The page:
Johnanthan Hill
Johnathan Hill, EMP Class of 2022

Johnathan Hill, EMP Class of 2022 shares his recommendations for prospective and incoming students as they approach the application process and graduate school experience. 

What do you do to balance work, school, and life?

First, I want to acknowledge that it's tough. But here are a few things that help:

  • Family. I have an amazing family and partner that keeps me grounded. We have conversations that recognize that I've invested myself in this program—and the program has investing in me as well.
  • Peers. If this were not a cohort setting, I do not know if I could make it. I feel like we're a family at this point and the mentality is: “we're making this—all of us—to the end, to graduation.” And that kind of commitment and camaraderie is truly meaningful.
  • Staff. I need to call out my advisor, Tempris Daniels. From the moment I got in, she told me that I need to commit to finishing. She also ensured I had the space to ask questions and know that I belong at Harris. Tempris encourages me to make my voice heard no matter what classroom I'm in. And if you just need someone to laugh, joke and connect with, she's able to do that, too.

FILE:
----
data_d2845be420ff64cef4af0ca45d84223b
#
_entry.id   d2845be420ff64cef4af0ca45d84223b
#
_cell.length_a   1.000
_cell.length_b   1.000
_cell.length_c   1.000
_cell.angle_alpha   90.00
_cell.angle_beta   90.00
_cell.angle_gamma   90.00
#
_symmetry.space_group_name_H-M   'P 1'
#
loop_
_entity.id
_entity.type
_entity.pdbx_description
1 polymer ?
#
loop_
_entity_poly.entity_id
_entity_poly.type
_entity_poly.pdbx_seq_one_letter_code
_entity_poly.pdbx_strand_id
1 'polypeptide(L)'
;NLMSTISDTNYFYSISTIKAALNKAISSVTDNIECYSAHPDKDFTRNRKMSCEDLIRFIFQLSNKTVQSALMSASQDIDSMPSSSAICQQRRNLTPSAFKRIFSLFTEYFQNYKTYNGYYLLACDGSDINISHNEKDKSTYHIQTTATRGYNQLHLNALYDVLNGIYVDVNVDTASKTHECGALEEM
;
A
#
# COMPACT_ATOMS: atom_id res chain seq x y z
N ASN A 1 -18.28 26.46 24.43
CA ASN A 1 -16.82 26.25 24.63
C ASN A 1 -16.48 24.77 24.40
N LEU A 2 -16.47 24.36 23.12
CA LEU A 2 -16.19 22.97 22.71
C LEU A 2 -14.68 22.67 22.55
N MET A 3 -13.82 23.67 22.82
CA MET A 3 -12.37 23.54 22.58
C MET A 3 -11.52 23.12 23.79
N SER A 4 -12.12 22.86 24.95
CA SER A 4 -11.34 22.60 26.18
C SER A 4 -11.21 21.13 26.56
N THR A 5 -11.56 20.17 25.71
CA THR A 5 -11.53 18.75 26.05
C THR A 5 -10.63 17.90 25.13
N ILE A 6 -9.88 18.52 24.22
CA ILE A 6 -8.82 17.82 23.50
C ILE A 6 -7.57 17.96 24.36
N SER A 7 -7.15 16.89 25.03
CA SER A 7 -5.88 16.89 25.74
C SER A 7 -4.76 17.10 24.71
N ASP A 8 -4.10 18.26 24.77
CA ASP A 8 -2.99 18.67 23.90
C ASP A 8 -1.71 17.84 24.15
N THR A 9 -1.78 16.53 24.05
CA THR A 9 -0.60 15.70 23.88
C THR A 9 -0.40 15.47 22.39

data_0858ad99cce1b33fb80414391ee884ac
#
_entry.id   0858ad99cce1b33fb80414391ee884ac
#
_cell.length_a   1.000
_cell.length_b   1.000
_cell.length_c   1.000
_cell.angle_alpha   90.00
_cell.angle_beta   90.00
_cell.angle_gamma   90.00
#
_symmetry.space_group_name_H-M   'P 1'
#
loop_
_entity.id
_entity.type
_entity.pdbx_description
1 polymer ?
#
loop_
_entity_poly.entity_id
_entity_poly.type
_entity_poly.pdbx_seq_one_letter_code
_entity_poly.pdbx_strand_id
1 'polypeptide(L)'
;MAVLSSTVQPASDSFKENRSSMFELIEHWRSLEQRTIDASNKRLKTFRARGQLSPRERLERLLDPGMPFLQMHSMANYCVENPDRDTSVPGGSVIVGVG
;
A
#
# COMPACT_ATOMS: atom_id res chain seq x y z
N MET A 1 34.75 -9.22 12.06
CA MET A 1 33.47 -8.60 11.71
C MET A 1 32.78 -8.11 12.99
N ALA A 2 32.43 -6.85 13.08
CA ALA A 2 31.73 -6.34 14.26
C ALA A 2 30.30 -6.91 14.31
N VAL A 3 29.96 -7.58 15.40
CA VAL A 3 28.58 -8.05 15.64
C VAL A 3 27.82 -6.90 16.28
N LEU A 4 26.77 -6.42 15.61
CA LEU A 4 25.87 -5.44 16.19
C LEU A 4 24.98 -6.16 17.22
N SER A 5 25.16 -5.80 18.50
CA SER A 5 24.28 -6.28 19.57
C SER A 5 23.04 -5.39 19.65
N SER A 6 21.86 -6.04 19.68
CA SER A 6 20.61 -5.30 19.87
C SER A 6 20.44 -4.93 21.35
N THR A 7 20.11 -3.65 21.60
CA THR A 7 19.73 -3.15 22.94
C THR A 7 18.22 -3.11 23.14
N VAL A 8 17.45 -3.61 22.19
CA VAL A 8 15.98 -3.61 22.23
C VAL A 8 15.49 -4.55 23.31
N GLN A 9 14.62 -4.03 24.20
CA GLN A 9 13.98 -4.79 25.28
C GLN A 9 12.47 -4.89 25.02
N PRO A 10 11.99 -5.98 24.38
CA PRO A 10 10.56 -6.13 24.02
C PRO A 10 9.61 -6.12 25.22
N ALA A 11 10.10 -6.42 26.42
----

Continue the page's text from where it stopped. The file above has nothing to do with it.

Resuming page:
Do you have any advice that you would give people who are considering the EMP for their application?

  • Connect with students. That is the best way to understand the scope of work and the time commitment. Have somebody give you real-life insight into the program.
  • Take a risk on yourself. If you're looking at this program thinking about how to make the world better, how to quantify and measure impact: these are the type of questions you’ll be able to answer.
  • Challenge yourself to think bigger. One of the things that often happens, particularly being a kid from DC, is that we stick to our silos. At Harris I’ve seen the benefit of learning how policy areas overlap, intersect, and affect one another.
  • Be authentic. Talk about why policies matter to you. I think oftentimes we talk about how policies have affected us (and that's important) but what's missing is how we want to effect policy. We’re going to be the ones to change the world, so we should talk about what we plan to accomplish.   

Read part I of the interview.